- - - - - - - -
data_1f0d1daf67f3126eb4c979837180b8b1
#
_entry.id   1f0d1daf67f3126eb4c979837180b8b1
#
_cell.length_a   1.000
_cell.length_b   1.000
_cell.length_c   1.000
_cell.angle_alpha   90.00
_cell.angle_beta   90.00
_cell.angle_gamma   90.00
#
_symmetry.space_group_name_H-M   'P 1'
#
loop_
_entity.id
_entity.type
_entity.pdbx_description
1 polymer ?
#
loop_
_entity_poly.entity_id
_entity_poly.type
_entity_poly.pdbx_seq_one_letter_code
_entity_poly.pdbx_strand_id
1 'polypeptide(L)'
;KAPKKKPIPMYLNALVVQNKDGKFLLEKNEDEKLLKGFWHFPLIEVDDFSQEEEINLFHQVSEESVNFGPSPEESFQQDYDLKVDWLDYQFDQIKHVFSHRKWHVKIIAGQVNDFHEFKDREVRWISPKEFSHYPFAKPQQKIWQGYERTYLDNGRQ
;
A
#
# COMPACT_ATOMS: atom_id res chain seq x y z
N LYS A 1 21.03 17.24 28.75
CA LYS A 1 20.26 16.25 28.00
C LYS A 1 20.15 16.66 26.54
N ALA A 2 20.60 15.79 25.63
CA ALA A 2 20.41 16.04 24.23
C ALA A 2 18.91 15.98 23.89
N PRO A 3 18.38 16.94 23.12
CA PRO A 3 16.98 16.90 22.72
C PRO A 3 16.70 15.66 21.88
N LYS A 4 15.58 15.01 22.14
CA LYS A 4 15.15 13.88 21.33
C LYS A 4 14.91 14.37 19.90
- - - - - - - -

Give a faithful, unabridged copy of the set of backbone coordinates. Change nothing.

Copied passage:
data_1f0d1daf67f3126eb4c979837180b8b1
#
_entry.id   1f0d1daf67f3126eb4c979837180b8b1
#
_cell.length_a   1.000
_cell.length_b   1.000
_cell.length_c   1.000
_cell.angle_alpha   90.00
_cell.angle_beta   90.00
_cell.angle_gamma   90.00
#
_symmetry.space_group_name_H-M   'P 1'
#
loop_
_entity.id
_entity.type
_entity.pdbx_description
1 polymer ?
#
loop_
_entity_poly.entity_id
_entity_poly.type
_entity_poly.pdbx_seq_one_letter_code
_entity_poly.pdbx_strand_id
1 'polypeptide(L)'
;KAPKKKPIPMYLNALVVQNKDGKFLLEKNEDEKLLKGFWHFPLIEVDDFSQEEEINLFHQVSEESVNFGPSPEESFQQDYDLKVDWLDYQFDQIKHVFSHRKWHVKIIAGQVNDFHEFKDREVRWISPKEFSHYPFAKPQQKIWQGYERTYLDNGRQ
;
A
#
# COMPACT_ATOMS: atom_id res chain seq x y z
N LYS A 1 21.03 17.24 28.75
CA LYS A 1 20.26 16.25 28.00
C LYS A 1 20.15 16.66 26.54
N ALA A 2 20.60 15.79 25.63
CA ALA A 2 20.41 16.04 24.23
C ALA A 2 18.91 15.98 23.89
N PRO A 3 18.38 16.94 23.12
CA PRO A 3 16.98 16.90 22.72
C PRO A 3 16.70 15.66 21.88
N LYS A 4 15.58 15.01 22.14
CA LYS A 4 15.15 13.88 21.33
C LYS A 4 14.91 14.37 19.90